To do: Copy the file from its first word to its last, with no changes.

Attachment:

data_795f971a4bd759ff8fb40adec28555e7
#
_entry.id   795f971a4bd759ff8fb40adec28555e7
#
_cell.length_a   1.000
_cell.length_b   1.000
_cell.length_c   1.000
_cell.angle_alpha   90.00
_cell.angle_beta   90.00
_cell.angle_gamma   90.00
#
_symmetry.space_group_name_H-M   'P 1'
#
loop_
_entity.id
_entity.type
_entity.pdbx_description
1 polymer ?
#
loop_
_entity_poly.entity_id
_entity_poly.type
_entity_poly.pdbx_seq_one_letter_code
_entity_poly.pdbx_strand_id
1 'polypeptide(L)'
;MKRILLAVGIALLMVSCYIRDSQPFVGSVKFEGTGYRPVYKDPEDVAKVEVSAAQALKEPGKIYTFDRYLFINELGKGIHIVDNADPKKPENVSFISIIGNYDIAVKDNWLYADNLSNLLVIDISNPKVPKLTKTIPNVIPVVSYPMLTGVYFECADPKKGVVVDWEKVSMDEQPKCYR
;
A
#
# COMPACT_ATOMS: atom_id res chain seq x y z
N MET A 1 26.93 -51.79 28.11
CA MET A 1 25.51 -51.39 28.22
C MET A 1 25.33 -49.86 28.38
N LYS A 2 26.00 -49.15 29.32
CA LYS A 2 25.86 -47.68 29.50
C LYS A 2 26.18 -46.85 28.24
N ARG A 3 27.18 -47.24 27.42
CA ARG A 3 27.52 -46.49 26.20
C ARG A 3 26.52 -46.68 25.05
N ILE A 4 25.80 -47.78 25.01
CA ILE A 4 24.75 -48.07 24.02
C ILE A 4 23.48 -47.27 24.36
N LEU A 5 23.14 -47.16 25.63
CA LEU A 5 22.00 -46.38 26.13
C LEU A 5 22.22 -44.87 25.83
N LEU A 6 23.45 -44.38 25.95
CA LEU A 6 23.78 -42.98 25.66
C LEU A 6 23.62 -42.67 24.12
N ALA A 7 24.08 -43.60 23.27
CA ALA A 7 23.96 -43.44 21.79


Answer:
data_795f971a4bd759ff8fb40adec28555e7
#
_entry.id   795f971a4bd759ff8fb40adec28555e7
#
_cell.length_a   1.000
_cell.length_b   1.000
_cell.length_c   1.000
_cell.angle_alpha   90.00
_cell.angle_beta   90.00
_cell.angle_gamma   90.00
#
_symmetry.space_group_name_H-M   'P 1'
#
loop_
_entity.id
_entity.type
_entity.pdbx_description
1 polymer ?
#
loop_
_entity_poly.entity_id
_entity_poly.type
_entity_poly.pdbx_seq_one_letter_code
_entity_poly.pdbx_strand_id
1 'polypeptide(L)'
;MKRILLAVGIALLMVSCYIRDSQPFVGSVKFEGTGYRPVYKDPEDVAKVEVSAAQALKEPGKIYTFDRYLFINELGKGIHIVDNADPKKPENVSFISIIGNYDIAVKDNWLYADNLSNLLVIDISNPKVPKLTKTIPNVIPVVSYPMLTGVYFECADPKKGVVVDWEKVSMDEQPKCYR
;
A
#
# COMPACT_ATOMS: atom_id res chain seq x y z
N MET A 1 26.93 -51.79 28.11
CA MET A 1 25.51 -51.39 28.22
C MET A 1 25.33 -49.86 28.38
N LYS A 2 26.00 -49.15 29.32
CA LYS A 2 25.86 -47.68 29.50
C LYS A 2 26.18 -46.85 28.24
N ARG A 3 27.18 -47.24 27.42
CA ARG A 3 27.52 -46.49 26.20
C ARG A 3 26.52 -46.68 25.05
N ILE A 4 25.80 -47.78 25.01
CA ILE A 4 24.75 -48.07 24.02
C ILE A 4 23.48 -47.27 24.36
N LEU A 5 23.14 -47.16 25.63
CA LEU A 5 22.00 -46.38 26.13
C LEU A 5 22.22 -44.87 25.83
N LEU A 6 23.45 -44.38 25.95
CA LEU A 6 23.78 -42.98 25.66
C LEU A 6 23.62 -42.67 24.12
N ALA A 7 24.08 -43.60 23.27
CA ALA A 7 23.96 -43.44 21.79